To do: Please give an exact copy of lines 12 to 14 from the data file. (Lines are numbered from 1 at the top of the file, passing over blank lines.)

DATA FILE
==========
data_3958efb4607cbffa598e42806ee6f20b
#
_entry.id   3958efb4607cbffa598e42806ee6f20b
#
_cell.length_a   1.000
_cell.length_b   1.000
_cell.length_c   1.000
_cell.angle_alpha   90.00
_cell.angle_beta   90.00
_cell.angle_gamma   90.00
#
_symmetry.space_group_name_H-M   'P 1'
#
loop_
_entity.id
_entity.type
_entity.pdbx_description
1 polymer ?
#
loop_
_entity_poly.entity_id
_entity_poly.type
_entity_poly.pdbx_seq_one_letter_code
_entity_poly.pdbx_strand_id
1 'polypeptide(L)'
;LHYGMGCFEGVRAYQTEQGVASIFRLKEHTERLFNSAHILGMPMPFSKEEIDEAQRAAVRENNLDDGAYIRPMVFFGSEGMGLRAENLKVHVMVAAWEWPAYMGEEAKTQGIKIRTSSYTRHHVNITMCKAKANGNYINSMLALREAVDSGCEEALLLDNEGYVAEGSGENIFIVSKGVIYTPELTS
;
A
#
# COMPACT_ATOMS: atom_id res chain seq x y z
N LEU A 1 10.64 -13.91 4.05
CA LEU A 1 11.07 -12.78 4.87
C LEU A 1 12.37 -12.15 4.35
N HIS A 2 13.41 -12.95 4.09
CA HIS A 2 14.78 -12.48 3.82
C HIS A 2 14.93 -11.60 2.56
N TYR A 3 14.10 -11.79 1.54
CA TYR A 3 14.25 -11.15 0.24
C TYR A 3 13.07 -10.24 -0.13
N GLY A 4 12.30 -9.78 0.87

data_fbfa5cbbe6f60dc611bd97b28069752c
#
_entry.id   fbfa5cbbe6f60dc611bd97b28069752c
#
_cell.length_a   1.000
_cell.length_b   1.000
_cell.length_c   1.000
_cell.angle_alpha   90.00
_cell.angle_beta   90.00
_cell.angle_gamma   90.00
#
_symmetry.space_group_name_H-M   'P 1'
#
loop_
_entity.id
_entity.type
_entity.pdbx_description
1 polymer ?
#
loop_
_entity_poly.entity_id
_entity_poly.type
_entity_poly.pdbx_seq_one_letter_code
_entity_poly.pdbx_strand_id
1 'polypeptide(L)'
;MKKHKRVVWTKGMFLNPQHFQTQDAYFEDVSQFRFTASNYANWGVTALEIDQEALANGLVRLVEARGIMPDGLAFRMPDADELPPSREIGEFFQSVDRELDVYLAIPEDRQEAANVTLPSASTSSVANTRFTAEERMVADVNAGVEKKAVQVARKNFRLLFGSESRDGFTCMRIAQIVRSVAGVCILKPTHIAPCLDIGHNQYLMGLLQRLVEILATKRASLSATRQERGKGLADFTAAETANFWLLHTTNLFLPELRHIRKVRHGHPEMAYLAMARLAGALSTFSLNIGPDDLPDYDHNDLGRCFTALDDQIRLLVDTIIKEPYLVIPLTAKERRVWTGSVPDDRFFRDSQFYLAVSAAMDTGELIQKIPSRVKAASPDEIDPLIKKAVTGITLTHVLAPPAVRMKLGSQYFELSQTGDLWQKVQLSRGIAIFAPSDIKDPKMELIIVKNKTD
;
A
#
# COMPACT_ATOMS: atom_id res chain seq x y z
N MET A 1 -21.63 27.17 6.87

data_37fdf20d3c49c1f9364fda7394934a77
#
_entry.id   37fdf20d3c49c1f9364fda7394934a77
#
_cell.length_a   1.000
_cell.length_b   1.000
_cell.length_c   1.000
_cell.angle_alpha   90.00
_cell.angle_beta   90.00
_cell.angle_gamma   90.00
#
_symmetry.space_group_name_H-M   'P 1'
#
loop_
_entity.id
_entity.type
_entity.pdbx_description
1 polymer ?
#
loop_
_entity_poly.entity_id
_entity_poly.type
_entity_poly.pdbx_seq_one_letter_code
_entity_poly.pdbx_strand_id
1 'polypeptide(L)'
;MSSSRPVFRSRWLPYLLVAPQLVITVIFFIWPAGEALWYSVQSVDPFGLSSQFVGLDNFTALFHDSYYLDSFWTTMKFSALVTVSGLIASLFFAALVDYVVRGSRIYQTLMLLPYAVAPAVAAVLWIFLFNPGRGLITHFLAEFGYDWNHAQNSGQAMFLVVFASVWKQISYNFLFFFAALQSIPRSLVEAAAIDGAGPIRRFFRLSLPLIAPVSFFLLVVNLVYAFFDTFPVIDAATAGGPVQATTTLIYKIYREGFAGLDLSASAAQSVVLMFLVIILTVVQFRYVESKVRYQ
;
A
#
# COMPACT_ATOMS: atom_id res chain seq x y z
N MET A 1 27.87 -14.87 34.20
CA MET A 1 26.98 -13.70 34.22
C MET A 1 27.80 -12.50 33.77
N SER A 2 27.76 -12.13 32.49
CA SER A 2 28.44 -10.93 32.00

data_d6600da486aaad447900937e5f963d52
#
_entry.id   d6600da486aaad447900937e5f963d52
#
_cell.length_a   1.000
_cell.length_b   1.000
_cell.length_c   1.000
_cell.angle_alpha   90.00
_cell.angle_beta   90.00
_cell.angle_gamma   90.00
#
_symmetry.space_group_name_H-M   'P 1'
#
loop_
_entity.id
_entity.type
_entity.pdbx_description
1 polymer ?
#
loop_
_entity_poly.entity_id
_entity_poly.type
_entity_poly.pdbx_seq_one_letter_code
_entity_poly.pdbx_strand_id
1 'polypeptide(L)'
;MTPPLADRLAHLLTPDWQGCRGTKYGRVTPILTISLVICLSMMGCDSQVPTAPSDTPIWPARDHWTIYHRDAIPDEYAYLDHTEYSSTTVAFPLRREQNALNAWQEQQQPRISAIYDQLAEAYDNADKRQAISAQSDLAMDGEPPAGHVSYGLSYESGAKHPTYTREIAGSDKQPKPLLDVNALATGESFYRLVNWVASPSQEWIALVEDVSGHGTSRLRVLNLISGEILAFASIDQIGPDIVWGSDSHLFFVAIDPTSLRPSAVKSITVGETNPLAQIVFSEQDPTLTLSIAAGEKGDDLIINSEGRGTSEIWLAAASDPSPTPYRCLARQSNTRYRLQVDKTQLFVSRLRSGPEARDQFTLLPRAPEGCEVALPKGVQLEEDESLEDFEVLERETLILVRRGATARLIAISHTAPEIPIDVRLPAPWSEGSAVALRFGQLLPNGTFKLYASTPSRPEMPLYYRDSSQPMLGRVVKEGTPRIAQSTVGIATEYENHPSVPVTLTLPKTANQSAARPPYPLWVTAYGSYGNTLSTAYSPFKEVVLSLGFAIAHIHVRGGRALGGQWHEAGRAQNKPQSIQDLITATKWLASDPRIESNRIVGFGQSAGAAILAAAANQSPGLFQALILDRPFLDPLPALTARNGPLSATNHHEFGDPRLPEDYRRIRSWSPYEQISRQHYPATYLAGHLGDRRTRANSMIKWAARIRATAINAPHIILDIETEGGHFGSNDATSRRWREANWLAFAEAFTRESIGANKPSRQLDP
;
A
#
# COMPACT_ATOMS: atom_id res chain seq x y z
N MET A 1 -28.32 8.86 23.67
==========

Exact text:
_symmetry.space_group_name_H-M   'P 1'
#
loop_